Tuesday, November 30, 2010

If unions can't support a pay freeze, is there any budget-cutting that they would support?

President Obama changed course on the idea of a federal pay freeze and adopted a proposal put forth by Republicans months ago. Eric Cantor had proposed the pay freeze as part of the YouCut proposals on how to cut federal spending. Democrats had reflexively opposed the idea when it was put forth by a Republican, but things will be different now that Obama is proposing it. It is delicious to remember this bit of arrogance from Obama last year.
The common ground found by Obama and Cantor -- whether by coincidence or intention -- also speaks to the changing roles in their animus-filled relationship.

During a White House summit in 2009, Obama said he would "keep on talking to Eric Cantor. Someday, sooner or later, he's going to say, 'Boy, Obama had a good idea.'"

Now, it's Obama's team that is leaning toward Cantor's way of thinking -- at least on the federal pay freeze.
But the usual suspects are out there to oppose even this common-sense idea to freeze federal workers' salaries while employees across the country are worried not about pay freezes, but about keeping their jobs.
Federal employee union leaders said the president was playing politics with worker paychecks.

“If it’s not public relations or political, you tell me what it is,” said John Gage, the national president of the American Federation of Government Employees union. “This decision was made because they are panicked. The deficit commission report is coming and everyone expects there will be draconian cuts in there. They wanted to get on the bandwagon.”

House Democratic Leader Steny Hoyer (Md.) offered the faintest praise for Obama’s idea, saying he would “review” the proposal but avoiding a pledge to take it up in the lame-duck session. He also said including the military in the pay freeze would have increased savings and added “an element of fairness.”

Three liberal advocacy groups blasted a pay freeze as damaging to the economic recovery. John Irons of the Economic Policy Institute, Tamara Draut of Demos and Greg Anrig of The Century Foundation said it was a mistake to freeze pay until the economic recovery takes hold more firmly.

Gage said it was bad politics on Obama’s part to cave to Republican demands off the bat since Boehner would likely come back with a more draconian proposal, such as a five-year pay freeze. He added that the Republican proposal for a net hiring freeze would jeopardize critical programs.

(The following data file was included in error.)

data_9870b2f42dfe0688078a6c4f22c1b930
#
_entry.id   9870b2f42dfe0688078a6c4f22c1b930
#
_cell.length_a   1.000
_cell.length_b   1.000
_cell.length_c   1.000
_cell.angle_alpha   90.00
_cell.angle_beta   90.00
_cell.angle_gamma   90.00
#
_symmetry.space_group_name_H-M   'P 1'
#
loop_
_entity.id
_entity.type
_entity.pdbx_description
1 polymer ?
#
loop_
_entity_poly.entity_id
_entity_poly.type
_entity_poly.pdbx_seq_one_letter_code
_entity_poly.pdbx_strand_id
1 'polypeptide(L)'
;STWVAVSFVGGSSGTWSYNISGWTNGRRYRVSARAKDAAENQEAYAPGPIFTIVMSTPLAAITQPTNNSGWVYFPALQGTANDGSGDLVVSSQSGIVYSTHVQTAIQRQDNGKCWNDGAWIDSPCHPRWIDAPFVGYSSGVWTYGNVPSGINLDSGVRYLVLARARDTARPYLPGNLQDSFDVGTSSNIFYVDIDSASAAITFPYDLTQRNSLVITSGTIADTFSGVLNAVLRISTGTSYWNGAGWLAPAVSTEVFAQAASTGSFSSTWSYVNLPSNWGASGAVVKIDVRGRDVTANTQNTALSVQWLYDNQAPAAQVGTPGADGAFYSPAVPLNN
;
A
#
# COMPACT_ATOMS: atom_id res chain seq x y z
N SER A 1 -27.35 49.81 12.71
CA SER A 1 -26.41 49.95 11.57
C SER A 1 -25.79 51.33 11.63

Gage continued his strange perception of the pay situation of federal employees.
American Federation of Public Employees President John Gage yesterday derided President Obama's federal pay freeze as a "slap at working people."
Oh, please. As the WSJ points out, federal employees have been doing quite well in recent years.
federal employment has grown by a remarkable 17% since 2007 to an estimated 2.1 million nonmilitary full-time workers (excluding 600,000 postal workers). This is the largest federal work force since 1992, when civilian employment at the Pentagon began to shrink rapidly after the Cold War.

These federal employees operate in a pay-and-benefit universe that no longer exists in the private economy. According to recent analyses by USA Today, total compensation for federal workers has risen 37% over 10 years—after inflation—compared to 8.8% for private workers. Federal workers earned average compensation of $123,000 in 2009, double the private average of $61,000. Unions like to argue that federal jobs are unique, yet in occupations that exist both in government and the private economy—nurses, surveyors, janitors, cooks—the federal government pays 20% more than private firms.
If freezing pay that has risen substantially in recent years is a "slap at working people" in the view of a union official, it is clear that the unions will never, ever accept any of the necessary budget-cutting that needs to be done. The pay freeze will save a relatively minute part of our deficit, but the opposition that Obama's proposal provoked is emblematic about what a barrier that the public employees' union will be to any sort of realistic approach to government spending.